Appropriately for Abbey Road, the ‘All I Want For Christmas’ part of ‘Love Song’ is replaced by ‘All You Need Is Love’ and ‘Up Where We Belong’ which Joe and Bobo sing while Leee climbs the stairs and becomes ‘Lee In The Sky With Diamonds’ before jumping back to earth. After some technical adjustments Joe dedicates ‘Rachel Khoo’ to the AF Gang, a nice touch for a song that a lot of us have never heard played live before. That brings us, after a restart, to the cover version for this set, which turns out to be storming version of ‘Reptilia’ by The Strokes, who are apparently one of the reasons IDLES exist.
Energised by this the band throw in an off-setlist ‘White Privilege’ before raging triumphant through the last 4 songs. With one off each album and the ‘Meat’ EP these are a perfect summary of IDLES in terms of both their sound and their lyrics. They’ve really hit their stride by this point in the livestream and are easily replicating the sound and feel of their proper gigs. ‘Danny Nedelko’ is still one of their finest moments and ‘Well Done’ is a perfect way to end the set.
Set 2 was a huge improvement on set 1 – I think the choice of songs helped but the energy level and performances were much better and it seemed to show the essence of the band in a much more positive way. With that it’s time for bed before Round 3 tomorrow.
Set 3 – 12pm (Sunday)
It’s Sunday lunchtime but instead of sitting in front of a roast I’m in front of my TV for the third and final session. They’re straight out of the blocks with ‘War’ which opened the Ally Pally show and seems nailed on to be a great start to the next tour. Bobo is continuing to wear far more clothes than he used to and everyone seems match fit and rested after a night’s sleep. ‘I’m Scum’ is packed fill of energy and Joe seems far more relaxed about getting the lyrics wrong today. They power through ‘Mercedes Marxist’ and an incendiary version of ‘Faith in the City’ and I’m wondering how they’re managing to make Sunday lunchtime feel like Friday night at your favourite venue. Despite the fact that I’m on my own I still shout along with Joe like I would in the sweaty mosh pit when he says ‘I kissed a boy and I liked it’ and he echoes everyone’s thoughts at the end of the song when he says “I’ve missed this so fucking much”.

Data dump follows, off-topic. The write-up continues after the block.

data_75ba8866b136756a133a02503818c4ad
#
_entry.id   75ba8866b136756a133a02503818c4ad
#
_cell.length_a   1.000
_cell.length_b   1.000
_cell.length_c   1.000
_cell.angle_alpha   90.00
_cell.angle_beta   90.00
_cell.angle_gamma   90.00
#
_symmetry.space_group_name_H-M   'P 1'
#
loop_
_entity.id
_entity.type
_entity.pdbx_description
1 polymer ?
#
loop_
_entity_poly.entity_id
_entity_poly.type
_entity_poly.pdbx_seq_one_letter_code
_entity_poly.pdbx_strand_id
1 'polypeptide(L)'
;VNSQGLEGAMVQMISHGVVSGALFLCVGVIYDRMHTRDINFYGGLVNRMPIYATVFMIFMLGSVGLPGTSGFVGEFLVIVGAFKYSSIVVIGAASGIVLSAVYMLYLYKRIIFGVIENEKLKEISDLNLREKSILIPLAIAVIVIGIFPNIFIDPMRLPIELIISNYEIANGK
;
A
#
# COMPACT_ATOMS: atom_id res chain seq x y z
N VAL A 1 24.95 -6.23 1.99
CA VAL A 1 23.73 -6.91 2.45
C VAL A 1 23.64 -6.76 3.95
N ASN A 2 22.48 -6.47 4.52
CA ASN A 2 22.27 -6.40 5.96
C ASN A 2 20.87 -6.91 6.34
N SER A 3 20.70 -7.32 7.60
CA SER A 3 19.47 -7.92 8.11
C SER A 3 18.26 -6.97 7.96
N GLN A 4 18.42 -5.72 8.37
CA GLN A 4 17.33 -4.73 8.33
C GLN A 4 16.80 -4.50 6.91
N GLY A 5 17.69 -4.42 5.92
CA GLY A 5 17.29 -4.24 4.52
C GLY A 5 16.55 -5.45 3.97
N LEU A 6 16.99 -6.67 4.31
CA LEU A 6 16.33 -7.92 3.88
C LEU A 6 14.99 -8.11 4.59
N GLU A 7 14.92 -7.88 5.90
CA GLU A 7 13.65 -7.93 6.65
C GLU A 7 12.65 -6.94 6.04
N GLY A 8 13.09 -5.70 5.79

The live debut of ‘A Hymn’ is an intense and powerful moment that’s sure to break a few hearts when we can experience it on the tour next year. The NHS gets a worthy dedication for ‘Divide and Conquer’ before we’re serenaded with ‘Cry To Me’. There’s a rare outing for ‘Slow Savage’ and then a wild version of ‘Benzocaine’ which sees everyone playing like their lives depend on it. All too soon we’re at the end of the set and the surprise cover version, which this time sees Bowen and Joe sharing vocals on ‘Helter Skelter’ with a bit of ‘Pure Morning’ thrown in for good measure.
And then everyone’s favourite boy band from Bristol are gone, leaving us wanting more which is how it should be. Set 3 was as good as set 2 and definitely saw the band at their most relaxed of all the shows.
Overall thoughts? It was great to hear the new songs (can’t wait for Ultra Mono) and to see the band back together, especially once Joe’s nerves had gone and they were all able to be themselves. Like I said at the start, it’s not the same as being at a live gig but the music industry, like many others, is in a perilous state and needs to do what it can to make some money and keep engaged with fans. I’m not sure what the answer is but while we’re all waiting for the chance to get back in front of a band then I’ll try anything for my music fix.